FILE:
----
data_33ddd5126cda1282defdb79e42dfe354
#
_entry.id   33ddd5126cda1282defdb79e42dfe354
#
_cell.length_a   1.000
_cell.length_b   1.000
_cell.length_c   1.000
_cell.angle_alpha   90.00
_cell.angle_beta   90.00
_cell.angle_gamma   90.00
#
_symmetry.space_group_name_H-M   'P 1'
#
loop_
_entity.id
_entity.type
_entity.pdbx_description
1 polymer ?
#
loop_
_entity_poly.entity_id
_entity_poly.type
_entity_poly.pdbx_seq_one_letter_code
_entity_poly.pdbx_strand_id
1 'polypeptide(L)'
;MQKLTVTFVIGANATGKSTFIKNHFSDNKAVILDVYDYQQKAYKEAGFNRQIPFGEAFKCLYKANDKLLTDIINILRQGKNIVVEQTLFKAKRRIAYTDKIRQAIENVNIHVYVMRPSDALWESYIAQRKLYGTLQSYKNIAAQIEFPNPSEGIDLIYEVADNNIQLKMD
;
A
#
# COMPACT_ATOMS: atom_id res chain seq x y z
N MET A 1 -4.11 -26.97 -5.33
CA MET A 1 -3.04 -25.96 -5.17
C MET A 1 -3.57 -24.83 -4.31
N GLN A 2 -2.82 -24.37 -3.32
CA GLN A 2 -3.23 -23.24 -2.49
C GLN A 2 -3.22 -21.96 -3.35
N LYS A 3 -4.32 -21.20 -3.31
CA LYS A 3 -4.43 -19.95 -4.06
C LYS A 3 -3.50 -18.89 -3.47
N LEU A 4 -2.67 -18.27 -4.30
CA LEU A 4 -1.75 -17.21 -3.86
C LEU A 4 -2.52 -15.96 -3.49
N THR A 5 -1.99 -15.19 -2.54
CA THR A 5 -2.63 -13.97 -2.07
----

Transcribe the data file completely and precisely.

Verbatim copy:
data_33ddd5126cda1282defdb79e42dfe354
#
_entry.id   33ddd5126cda1282defdb79e42dfe354
#
_cell.length_a   1.000
_cell.length_b   1.000
_cell.length_c   1.000
_cell.angle_alpha   90.00
_cell.angle_beta   90.00
_cell.angle_gamma   90.00
#
_symmetry.space_group_name_H-M   'P 1'
#
loop_
_entity.id
_entity.type
_entity.pdbx_description
1 polymer ?
#
loop_
_entity_poly.entity_id
_entity_poly.type
_entity_poly.pdbx_seq_one_letter_code
_entity_poly.pdbx_strand_id
1 'polypeptide(L)'
;MQKLTVTFVIGANATGKSTFIKNHFSDNKAVILDVYDYQQKAYKEAGFNRQIPFGEAFKCLYKANDKLLTDIINILRQGKNIVVEQTLFKAKRRIAYTDKIRQAIENVNIHVYVMRPSDALWESYIAQRKLYGTLQSYKNIAAQIEFPNPSEGIDLIYEVADNNIQLKMD
;
A
#
# COMPACT_ATOMS: atom_id res chain seq x y z
N MET A 1 -4.11 -26.97 -5.33
CA MET A 1 -3.04 -25.96 -5.17
C MET A 1 -3.57 -24.83 -4.31
N GLN A 2 -2.82 -24.37 -3.32
CA GLN A 2 -3.23 -23.24 -2.49
C GLN A 2 -3.22 -21.96 -3.35
N LYS A 3 -4.32 -21.20 -3.31
CA LYS A 3 -4.43 -19.95 -4.06
C LYS A 3 -3.50 -18.89 -3.47
N LEU A 4 -2.67 -18.27 -4.30
CA LEU A 4 -1.75 -17.21 -3.86
C LEU A 4 -2.52 -15.96 -3.49
N THR A 5 -1.99 -15.19 -2.54
CA THR A 5 -2.63 -13.97 -2.07